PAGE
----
San Francisco Supervisor Pushing for City to Ask Residents About Their Sexuality - NBC Bay Area
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San Francisco Supervisor Pushing for City to Ask Residents About Their Sexuality

Supervisor Scott Wiener said he has the votes on board to start collecting data on sexual identification in San Francisco by the end of the month

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    Health and human service agencies in San Francisco could soon start asking citizens if they are gay, lesbian or transgender. Mark Matthews reports. (Published Thursday, July 7, 2016)

    Health and human service agencies in San Francisco could soon start asking citizens if they are gay, lesbian or transgender.

    Assemblyman David Chu, who authored a bill to require state agencies to begin collecting LGBT data, said supporters of the measure believe the data could save lives.

    Supervisor Scott Wiener said he has the votes on board to start collecting data on sexual identification in San Francisco by the end of the month.

    In the past, asking someone about their sexual identification was considered a private matter and not for public discussion.

    "And that's part of the problem. It's why our community has struggled with invisibility, and we are pushing back against that," Wiener said.

    Wiener said city departments and the city's nonprofit partners that provide health and human services should be asking users how they identify sexually.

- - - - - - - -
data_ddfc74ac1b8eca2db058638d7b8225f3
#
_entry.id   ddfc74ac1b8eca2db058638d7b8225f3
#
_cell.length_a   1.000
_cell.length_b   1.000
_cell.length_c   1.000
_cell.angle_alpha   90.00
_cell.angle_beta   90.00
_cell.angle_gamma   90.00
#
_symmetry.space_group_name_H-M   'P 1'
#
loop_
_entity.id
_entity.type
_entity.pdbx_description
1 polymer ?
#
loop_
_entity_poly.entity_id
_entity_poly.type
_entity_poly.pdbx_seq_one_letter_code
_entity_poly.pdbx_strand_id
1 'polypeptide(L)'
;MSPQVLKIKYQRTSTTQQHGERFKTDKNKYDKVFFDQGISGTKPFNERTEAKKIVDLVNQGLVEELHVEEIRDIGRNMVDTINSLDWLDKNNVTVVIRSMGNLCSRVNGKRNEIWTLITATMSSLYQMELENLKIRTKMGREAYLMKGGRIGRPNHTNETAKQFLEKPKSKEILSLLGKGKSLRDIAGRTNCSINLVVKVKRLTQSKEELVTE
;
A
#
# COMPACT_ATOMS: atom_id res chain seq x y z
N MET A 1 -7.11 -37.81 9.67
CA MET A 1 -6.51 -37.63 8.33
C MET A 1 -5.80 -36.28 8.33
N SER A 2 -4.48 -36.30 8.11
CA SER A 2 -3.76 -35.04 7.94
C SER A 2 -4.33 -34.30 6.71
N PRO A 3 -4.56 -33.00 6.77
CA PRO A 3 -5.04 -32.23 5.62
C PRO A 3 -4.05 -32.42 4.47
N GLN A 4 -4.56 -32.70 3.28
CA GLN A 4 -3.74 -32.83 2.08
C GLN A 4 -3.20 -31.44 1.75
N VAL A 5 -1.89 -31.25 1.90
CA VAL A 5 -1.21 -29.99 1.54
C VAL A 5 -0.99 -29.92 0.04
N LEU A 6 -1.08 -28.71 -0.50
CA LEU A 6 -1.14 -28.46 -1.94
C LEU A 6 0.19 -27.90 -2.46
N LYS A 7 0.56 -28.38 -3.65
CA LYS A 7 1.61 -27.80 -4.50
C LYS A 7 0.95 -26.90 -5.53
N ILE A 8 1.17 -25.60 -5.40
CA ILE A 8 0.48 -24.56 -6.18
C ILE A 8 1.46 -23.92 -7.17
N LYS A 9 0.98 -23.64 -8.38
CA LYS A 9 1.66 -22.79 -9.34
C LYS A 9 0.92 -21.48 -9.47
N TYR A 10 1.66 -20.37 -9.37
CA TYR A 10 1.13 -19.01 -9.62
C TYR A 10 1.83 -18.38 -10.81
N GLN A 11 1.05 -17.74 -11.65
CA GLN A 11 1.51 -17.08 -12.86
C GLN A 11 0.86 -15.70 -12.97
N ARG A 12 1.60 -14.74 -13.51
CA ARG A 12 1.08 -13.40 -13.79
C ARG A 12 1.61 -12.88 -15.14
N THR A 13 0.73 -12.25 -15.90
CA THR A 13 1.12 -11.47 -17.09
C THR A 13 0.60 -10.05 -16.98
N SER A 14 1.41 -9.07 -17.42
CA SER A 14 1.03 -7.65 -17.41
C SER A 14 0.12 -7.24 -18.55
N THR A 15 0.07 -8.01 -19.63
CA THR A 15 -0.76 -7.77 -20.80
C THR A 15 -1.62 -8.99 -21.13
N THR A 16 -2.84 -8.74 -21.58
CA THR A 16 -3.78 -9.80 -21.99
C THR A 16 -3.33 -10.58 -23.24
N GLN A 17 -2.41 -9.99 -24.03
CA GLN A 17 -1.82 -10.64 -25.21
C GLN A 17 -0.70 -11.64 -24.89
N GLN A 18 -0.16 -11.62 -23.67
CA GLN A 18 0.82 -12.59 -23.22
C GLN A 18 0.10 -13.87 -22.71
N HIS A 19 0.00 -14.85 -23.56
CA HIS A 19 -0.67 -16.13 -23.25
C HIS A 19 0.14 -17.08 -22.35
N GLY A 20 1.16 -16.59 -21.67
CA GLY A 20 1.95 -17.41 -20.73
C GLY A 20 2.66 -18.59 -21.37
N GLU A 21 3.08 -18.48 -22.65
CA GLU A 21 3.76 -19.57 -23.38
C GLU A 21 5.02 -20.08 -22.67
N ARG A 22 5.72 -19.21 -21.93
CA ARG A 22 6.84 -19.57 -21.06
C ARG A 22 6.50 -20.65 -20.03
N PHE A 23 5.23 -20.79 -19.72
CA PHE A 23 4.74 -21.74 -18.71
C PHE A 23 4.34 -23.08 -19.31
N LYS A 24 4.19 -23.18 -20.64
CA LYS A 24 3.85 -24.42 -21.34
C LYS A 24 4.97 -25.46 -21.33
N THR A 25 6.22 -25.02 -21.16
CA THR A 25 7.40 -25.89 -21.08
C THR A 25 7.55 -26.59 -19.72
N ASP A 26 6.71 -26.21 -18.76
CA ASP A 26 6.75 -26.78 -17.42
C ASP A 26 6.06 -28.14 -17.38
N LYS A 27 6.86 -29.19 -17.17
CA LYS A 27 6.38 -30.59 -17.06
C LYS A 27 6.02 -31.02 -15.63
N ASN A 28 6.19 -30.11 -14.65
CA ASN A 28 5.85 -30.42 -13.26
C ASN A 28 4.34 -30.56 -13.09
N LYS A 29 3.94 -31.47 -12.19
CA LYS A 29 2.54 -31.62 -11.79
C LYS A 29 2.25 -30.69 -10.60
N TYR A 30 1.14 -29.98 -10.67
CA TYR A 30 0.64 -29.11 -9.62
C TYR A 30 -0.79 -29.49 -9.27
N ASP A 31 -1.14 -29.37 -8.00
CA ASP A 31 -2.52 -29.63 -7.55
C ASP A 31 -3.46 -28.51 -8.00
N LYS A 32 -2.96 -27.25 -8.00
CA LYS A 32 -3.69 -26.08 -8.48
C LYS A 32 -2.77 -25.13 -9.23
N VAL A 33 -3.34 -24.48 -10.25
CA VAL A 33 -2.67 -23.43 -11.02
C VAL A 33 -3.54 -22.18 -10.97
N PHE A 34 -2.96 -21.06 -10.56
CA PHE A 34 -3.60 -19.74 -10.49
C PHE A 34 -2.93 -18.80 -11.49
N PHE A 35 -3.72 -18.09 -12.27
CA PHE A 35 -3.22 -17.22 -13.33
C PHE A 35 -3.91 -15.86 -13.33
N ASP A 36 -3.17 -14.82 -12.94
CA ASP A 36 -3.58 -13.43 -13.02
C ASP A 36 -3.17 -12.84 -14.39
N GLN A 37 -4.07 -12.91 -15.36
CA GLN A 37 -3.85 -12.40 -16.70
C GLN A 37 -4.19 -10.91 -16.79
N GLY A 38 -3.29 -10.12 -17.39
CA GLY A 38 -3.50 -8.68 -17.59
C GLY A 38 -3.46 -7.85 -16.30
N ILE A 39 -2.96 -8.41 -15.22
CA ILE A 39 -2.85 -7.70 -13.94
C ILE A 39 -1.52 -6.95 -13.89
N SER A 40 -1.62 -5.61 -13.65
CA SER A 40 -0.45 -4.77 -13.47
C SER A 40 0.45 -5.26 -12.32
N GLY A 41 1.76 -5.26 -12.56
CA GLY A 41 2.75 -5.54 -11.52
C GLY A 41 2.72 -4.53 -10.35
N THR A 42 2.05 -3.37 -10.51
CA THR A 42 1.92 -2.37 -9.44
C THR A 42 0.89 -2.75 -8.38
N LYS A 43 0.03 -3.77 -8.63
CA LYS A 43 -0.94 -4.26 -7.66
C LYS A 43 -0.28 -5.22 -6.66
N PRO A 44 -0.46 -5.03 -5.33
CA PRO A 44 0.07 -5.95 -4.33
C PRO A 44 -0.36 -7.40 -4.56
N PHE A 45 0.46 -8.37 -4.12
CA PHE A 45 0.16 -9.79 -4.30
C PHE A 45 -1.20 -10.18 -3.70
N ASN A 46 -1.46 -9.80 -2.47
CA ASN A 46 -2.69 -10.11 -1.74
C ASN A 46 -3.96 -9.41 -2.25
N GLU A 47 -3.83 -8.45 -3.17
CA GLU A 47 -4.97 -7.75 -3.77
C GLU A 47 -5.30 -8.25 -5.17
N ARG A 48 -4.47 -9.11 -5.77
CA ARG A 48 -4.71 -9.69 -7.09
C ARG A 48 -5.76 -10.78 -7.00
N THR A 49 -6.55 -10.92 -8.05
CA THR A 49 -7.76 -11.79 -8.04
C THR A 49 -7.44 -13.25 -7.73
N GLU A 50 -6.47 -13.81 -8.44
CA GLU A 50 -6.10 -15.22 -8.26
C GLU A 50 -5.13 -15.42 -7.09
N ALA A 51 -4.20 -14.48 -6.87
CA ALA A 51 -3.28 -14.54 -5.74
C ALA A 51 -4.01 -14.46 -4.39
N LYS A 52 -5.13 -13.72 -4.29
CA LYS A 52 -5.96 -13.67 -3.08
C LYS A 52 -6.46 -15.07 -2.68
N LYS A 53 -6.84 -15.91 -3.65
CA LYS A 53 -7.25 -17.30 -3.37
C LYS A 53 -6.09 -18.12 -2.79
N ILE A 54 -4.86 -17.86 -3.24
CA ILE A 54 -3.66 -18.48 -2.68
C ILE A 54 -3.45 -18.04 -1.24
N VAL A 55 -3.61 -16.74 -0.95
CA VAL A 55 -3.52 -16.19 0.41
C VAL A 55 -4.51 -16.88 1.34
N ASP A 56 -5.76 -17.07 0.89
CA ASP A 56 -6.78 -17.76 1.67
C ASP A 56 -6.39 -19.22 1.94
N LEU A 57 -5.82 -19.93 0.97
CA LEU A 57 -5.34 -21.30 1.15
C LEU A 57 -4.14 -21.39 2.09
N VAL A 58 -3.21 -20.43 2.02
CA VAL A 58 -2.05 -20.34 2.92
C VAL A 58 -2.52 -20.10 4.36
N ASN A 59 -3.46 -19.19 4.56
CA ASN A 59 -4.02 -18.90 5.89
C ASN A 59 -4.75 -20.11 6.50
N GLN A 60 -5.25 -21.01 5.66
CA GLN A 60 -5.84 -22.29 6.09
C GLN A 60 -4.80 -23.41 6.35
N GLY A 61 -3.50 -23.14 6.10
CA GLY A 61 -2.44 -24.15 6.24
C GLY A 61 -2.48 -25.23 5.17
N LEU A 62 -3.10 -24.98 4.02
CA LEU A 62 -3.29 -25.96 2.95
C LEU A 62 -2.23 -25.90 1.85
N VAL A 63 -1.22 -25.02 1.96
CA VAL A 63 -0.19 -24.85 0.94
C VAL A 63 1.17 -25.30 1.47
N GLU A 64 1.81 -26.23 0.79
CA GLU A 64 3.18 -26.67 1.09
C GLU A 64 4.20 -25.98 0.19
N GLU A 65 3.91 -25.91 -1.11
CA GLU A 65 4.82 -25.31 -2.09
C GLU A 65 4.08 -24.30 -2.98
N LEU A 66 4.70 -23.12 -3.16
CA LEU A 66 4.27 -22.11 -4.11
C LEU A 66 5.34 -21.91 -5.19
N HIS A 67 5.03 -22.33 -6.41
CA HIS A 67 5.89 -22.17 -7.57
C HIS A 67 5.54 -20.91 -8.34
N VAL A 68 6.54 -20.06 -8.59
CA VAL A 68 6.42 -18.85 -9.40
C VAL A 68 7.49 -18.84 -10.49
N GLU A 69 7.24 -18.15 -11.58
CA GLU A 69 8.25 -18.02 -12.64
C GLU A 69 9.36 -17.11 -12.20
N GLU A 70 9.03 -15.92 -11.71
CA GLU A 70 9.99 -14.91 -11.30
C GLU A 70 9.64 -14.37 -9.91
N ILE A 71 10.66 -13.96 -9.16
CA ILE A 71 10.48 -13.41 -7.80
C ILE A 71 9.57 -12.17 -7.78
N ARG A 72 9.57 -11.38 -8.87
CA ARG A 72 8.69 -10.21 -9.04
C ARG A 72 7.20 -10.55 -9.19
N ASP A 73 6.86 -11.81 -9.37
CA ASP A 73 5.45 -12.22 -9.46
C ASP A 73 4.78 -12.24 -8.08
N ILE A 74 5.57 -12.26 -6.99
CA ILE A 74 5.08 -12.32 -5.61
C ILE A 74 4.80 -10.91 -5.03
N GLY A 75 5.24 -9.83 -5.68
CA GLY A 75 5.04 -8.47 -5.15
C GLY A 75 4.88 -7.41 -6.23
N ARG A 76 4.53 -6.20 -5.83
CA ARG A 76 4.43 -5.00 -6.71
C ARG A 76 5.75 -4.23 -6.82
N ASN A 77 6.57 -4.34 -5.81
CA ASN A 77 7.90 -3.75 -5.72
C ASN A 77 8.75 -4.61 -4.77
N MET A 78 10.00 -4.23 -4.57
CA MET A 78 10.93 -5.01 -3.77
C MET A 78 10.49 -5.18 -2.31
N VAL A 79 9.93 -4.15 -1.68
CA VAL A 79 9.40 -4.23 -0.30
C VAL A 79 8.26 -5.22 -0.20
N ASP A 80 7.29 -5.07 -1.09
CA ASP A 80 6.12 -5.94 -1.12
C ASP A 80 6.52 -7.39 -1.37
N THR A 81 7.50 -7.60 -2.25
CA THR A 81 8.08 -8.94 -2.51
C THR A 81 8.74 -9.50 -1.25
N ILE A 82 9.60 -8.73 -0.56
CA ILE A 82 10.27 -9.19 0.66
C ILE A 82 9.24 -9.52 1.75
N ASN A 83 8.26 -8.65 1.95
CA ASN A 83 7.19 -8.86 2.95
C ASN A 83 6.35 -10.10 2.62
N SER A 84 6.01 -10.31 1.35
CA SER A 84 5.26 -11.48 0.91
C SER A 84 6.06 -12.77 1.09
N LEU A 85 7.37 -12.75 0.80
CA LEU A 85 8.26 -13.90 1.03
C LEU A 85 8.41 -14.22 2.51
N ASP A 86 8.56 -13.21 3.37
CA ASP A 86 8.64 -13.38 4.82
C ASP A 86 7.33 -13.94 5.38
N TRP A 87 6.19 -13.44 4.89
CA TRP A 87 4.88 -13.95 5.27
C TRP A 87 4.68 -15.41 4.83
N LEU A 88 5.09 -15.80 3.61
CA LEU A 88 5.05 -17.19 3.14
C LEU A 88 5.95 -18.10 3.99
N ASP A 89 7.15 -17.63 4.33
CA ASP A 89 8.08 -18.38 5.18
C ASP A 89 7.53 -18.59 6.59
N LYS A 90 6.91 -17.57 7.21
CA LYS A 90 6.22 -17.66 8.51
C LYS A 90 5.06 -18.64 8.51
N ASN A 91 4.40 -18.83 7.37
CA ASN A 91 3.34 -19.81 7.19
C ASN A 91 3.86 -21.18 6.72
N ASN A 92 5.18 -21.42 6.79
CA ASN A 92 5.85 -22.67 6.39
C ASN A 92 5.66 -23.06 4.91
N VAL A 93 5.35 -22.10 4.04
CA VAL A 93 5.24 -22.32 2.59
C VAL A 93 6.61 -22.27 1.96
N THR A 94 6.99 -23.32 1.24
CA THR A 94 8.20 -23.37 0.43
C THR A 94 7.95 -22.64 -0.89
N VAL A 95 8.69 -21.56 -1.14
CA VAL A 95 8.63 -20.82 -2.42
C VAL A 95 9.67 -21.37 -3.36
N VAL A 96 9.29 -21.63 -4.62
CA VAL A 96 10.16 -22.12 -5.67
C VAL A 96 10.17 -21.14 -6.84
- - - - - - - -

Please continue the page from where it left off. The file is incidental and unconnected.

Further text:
"If you don't know the numbers, if you don't have the data on that community, that community becomes invisible so this is very, very important," Wiener said.

    Rebecca Rolfe, director of San Francisco's LGBT Community Center, agrees.

    "We know that LGBT people face disproportionate levels of poverty and unemployment and challenges around health care and mental, but few frequently lack data, which specifically defines what those discrepancies are," Rolfe said.

    San Francisco residents Christopher Lloyd is all for collecting data.

    "I think collecting data is a good idea, especially if it's voluntary," Lloyd said.

    Other residents like Matteo Wright said telling a public agency would bother him.

    "It's a little too specific and big brother is always watching, and I just don't want to be targeted for something unnecessary, especially in turbulent times like this," Wright said.

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